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Kids, Cops, and ConfessionsInside the Interrogation Room$
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Barry C. Feld

Print publication date: 2012

Print ISBN-13: 9780814727775

Published to NYU Press Scholarship Online: March 2016

DOI: 10.18574/nyu/9780814727775.001.0001

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PRINTED FROM NYU Press SCHOLARSHIP ONLINE (www.nyu.universitypressscholarship.com). (c) Copyright University of NYU Press, 2022. All Rights Reserved. An individual user may print out a PDF of a single chapter of a monograph in NYSO for personal use.date: 28 June 2022

True and False Confessions

True and False Confessions

Different Outcomes, Different Processes

Chapter:
(p.228) Chapter Seven True and False Confessions
Source:
Kids, Cops, and Confessions
Author(s):

Barry C. Feld

Publisher:
NYU Press
DOI:10.18574/nyu/9780814727775.003.0007

This chapter reviews research on false confessions and contrasts them with routine felony interrogations. Studies of false confessions identify recurring elements: poor investigations that misclassify innocent people as guilty, confrontational questioning, use of false evidence, lengthy interrogations, and vulnerable populations. False-confession research identifies youths as among vulnerable populations. The chapter investigates the sequences of events and interrogation tactics that lead innocent people to inculpate themselves. False confessions occur when police erroneously misclassify an innocent person as guilty and then use confrontational tactics to elicit an admission. By contrasting the results with routine felony interrogations, this study provides a baseline of ordinary questioning against which to identify false confessions as extraordinary outliers of a different process. This will enable decision-makers to scrutinize more closely confessions in assuring their voluntariness and reliability.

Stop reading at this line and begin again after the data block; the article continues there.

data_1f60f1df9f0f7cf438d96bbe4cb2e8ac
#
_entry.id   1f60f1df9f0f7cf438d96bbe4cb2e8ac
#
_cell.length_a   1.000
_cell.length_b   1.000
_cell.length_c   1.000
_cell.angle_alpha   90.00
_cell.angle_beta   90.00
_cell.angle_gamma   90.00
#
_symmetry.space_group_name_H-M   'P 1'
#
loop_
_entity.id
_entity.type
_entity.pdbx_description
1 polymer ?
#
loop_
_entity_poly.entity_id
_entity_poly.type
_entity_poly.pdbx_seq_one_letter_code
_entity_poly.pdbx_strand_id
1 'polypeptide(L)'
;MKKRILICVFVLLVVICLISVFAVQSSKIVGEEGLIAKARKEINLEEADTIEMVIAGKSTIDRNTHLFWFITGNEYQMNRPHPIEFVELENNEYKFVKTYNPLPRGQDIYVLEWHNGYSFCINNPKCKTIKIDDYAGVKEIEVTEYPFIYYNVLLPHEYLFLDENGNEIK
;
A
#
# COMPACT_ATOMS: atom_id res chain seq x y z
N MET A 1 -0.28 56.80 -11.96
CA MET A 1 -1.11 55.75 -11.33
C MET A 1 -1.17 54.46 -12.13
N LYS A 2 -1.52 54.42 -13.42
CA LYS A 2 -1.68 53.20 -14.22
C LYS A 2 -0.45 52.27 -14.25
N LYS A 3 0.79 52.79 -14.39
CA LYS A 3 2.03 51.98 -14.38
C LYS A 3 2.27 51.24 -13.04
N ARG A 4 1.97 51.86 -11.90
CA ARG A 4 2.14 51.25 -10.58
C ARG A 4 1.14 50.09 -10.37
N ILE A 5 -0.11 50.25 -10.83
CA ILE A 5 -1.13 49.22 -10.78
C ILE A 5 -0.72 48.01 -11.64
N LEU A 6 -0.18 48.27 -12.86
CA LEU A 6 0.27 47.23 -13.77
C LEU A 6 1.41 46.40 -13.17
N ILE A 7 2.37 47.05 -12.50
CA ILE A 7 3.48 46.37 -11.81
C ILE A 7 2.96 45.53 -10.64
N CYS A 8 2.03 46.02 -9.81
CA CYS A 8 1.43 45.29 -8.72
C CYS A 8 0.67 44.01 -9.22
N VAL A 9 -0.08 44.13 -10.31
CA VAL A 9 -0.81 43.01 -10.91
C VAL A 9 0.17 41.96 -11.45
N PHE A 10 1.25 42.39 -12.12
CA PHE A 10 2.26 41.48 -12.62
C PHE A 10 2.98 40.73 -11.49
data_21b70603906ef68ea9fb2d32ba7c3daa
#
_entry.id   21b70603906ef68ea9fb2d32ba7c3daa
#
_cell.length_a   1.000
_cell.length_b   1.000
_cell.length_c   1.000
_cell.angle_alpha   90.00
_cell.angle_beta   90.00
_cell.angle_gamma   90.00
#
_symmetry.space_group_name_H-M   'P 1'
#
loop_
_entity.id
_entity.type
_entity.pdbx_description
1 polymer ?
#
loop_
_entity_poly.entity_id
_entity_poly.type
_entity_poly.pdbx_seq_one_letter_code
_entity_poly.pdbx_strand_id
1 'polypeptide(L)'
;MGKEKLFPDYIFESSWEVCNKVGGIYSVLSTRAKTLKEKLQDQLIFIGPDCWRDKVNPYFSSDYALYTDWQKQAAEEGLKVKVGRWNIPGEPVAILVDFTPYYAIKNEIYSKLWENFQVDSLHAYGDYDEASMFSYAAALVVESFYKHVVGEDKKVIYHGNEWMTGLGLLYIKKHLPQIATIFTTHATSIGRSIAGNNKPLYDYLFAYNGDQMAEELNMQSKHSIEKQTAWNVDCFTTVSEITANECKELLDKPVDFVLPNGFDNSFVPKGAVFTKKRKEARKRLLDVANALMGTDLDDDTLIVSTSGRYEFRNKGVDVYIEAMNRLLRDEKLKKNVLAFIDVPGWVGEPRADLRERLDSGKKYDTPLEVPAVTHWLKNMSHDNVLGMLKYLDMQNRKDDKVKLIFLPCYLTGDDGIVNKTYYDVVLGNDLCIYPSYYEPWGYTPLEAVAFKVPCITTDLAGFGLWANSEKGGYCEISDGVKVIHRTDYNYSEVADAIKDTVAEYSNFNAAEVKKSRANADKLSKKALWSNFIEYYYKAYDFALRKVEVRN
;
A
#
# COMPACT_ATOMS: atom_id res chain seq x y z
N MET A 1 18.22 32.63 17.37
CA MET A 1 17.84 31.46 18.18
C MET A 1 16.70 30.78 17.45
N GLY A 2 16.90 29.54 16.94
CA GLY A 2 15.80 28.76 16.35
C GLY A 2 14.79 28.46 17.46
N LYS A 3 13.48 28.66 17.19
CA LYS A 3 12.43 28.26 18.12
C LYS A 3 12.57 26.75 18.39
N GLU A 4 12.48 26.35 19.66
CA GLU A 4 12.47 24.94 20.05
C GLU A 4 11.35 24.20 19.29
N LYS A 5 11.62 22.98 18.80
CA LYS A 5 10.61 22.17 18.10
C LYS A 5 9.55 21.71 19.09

Keywords:   false confessions, felony interrogations, confrontational questioning, false evidence, interrogation tactics, youth

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